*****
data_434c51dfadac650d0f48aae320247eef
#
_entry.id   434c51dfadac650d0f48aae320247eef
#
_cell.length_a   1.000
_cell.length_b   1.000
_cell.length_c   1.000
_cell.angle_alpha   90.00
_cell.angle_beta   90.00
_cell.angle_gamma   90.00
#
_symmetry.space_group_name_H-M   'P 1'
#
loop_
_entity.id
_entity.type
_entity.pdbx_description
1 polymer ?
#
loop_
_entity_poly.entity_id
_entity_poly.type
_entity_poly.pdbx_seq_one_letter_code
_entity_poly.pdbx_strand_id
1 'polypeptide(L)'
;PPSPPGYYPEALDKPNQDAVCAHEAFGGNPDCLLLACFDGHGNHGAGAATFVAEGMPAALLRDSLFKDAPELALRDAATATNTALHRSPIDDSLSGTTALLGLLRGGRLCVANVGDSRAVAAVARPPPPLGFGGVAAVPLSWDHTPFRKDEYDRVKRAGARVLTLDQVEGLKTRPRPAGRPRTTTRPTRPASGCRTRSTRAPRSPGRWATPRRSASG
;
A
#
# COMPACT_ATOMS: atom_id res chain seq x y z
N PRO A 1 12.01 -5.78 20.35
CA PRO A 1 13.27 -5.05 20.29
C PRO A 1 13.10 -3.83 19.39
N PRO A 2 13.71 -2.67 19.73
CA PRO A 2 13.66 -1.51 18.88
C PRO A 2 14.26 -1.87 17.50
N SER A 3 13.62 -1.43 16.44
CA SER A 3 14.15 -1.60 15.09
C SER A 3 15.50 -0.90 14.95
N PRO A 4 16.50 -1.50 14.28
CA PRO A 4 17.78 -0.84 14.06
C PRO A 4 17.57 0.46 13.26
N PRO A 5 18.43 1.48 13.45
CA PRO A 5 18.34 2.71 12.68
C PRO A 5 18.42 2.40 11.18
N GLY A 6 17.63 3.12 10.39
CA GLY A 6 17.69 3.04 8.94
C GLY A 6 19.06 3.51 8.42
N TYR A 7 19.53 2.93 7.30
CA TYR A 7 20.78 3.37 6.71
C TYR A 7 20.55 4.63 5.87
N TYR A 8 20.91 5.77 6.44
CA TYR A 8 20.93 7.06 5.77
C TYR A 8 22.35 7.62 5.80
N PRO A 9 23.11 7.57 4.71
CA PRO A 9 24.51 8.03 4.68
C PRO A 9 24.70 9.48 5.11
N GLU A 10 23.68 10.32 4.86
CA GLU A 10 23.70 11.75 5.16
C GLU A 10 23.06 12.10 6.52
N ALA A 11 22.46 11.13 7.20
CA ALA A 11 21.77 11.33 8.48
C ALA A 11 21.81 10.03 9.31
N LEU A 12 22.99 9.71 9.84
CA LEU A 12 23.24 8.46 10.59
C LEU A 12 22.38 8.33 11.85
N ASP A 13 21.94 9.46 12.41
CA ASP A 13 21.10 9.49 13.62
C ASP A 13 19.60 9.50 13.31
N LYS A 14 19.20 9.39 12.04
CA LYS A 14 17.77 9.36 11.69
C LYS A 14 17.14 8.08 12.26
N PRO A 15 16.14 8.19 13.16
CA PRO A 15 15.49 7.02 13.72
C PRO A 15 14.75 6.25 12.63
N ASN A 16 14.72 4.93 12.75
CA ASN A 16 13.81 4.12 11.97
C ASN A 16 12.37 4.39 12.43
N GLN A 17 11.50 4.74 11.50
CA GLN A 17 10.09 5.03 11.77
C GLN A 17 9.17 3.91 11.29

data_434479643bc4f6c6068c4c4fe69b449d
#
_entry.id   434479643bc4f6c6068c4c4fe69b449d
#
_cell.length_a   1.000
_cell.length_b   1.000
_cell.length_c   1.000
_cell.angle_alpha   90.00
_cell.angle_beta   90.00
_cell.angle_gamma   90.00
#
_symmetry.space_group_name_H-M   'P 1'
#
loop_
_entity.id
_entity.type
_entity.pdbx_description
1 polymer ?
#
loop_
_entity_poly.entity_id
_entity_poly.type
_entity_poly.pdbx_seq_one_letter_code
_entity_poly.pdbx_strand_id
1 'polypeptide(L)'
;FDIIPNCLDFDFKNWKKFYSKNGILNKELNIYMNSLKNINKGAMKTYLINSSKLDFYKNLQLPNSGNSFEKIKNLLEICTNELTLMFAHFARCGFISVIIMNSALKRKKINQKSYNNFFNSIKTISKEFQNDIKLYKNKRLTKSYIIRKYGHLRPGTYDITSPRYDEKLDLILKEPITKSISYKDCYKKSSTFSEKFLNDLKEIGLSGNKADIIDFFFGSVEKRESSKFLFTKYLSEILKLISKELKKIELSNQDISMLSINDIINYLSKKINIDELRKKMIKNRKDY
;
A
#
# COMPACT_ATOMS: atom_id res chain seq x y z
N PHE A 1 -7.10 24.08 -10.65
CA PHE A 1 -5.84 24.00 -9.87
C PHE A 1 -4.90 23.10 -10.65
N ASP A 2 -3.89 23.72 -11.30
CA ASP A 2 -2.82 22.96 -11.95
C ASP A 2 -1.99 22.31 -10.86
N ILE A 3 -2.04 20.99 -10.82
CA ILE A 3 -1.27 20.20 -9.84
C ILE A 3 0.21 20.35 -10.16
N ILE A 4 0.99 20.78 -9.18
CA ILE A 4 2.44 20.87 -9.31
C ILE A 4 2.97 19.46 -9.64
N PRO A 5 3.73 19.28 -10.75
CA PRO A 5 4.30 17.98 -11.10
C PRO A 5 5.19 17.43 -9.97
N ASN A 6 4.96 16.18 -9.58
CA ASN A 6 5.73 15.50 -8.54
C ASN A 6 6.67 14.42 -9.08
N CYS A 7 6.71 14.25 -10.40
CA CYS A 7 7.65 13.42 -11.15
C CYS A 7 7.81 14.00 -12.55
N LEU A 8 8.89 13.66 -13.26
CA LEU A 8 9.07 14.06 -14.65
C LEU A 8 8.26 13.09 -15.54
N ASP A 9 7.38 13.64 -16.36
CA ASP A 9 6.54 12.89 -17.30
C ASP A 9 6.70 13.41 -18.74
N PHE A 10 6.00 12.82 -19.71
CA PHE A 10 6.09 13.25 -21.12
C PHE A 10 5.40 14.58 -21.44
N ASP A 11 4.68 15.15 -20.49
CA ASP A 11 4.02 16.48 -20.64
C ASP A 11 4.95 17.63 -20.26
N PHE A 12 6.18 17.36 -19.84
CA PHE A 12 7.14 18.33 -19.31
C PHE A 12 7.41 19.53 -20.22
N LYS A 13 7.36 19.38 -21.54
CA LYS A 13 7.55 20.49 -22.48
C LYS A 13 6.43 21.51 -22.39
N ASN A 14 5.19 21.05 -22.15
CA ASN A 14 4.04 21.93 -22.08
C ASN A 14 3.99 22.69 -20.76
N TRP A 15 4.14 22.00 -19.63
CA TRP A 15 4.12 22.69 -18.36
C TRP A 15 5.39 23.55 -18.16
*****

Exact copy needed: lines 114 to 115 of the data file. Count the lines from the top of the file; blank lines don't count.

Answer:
C PHE A 1 -4.90 23.10 -10.65
N ASP A 2 -3.89 23.72 -11.30